The 2000-01 fiscal year was another banner year for Binghamton University research, with research and scholarly projects bringing in $23.5 million in external funding, the largest total in the University’s history and a 16 percent increase over the previous year.
“Our continued extraordinary growth in research across the disciplines is a reflection of the intellectual energy on this campus,” said Frances E. Carr, vice president for research. “From the humanities and social sciences to nursing, education, and the sciences and engineering, we’re moving ahead with our plans to enhance the contribution of research — to the academic mission and to the vitalization of the community in terms of quality of life and economic development.”
The 2000-01 upturn marks the third year of double-digit growth and piggybacks on a more than 14 percent increase in awards in 1999-2000. It also continues a 33-year trend that has been characterized, particularly during the past 10 years, by sharp increases in external funding and a move toward more complex, interdisciplinary and collaborative projects. Federal awards were also up 9 percent to a record high of more than $11 million, from last year’s $10.2 million.
The University’s 19 organized research centers were responsible for just over 50 percent of the awards, with the Integrated Electronics Engineering Center, the Center for Developmental Psychobiology and the Public Archaeology Facility posting the top totals of $5.08 million, $2.76 million and $2.73 million, respectively.
“Our strengths on this campus are not only grounded in traditional disciplines,” Carr said. “Because of our size and our sense of community, we have a unique campus culture that allows us to ask questions differently and to look at discovery as a process that is supported and enhanced by multidisciplinary collaborations.”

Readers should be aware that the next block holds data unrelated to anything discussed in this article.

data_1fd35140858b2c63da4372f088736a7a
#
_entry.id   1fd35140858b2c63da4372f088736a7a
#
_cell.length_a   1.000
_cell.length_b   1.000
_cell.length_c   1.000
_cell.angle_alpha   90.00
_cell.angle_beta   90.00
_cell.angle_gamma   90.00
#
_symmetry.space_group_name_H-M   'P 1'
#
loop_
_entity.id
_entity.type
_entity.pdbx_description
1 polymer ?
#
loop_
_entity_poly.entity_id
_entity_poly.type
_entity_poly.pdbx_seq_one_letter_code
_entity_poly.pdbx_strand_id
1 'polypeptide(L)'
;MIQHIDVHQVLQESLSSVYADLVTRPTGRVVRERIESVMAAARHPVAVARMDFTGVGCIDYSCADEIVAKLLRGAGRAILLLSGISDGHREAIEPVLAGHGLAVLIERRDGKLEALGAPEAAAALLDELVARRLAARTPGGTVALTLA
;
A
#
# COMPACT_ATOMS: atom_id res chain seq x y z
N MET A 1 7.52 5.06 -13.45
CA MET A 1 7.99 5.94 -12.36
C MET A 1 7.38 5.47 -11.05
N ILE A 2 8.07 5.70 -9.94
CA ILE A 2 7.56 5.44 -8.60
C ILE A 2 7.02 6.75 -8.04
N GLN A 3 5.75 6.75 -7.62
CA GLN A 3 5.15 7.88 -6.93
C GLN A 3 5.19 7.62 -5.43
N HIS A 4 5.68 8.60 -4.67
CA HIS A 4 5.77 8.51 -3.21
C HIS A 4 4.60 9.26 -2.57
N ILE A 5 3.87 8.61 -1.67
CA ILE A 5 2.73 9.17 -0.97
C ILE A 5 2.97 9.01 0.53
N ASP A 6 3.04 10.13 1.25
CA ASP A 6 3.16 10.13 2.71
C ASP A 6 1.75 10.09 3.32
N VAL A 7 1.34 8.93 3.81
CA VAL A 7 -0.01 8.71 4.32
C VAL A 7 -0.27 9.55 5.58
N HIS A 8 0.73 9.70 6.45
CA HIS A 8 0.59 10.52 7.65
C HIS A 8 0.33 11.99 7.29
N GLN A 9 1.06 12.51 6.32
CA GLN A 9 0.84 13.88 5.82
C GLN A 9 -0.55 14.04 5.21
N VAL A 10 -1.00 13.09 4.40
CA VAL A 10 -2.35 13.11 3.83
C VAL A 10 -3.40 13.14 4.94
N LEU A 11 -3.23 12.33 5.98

Among the University’s five schools, Harpur College led the way in securing external awards with a total of about $10.9 million, a 7 percent increase over last year. Thomas J. Watson School of Engineering and Applied Science posted a gain of 37 percent, with total awards of more than $7.7 million. Watson is expected to continue as a major source of growth in external awards, as new programs in bioengineering and materials science and engineering are established.
For every dollar expended in sponsored activity, the University receives 20 cents from the State University of New York. This revenue stream helps to maintain the University as a whole, Carr noted.
Binghamton’s percentage of industrial support, which this year accounted for 13.5 percent of external funding, is on the high side of the norm for research institutions, which generally average between 9 and 15 percent in industrial support.
In support of the University’s research mission, the research division recently hired three new staff members: Donald Colbert, associate vice president for technology transfer and economic development; Sharon Sickles, laboratory animal veterinarian and director of research compliance; and Richard McCarthy, grant and contract administrator. McCarthy will help with the increased workload from a near doubling of applications for external awards in the past three years.
Colbert will work with faculty to facilitate the transfer of new discoveries to the larger community. Last year, faculty research gave rise to a record eight inventions, several of which are expected to provide the cornerstone for new faculty enterprises, including University-incubated companies.
The establishment of the new Advanced Biotechnologies Center will allow the University to continue its momentum in three important areas, Carr said: biomedicine and bioinformatics; bioengineering and materials science; and applied health and environmental technologies. Robert VanBuskirk, former chair of the Biology Department, was recently appointed director of the Advanced Biotechnologies Center.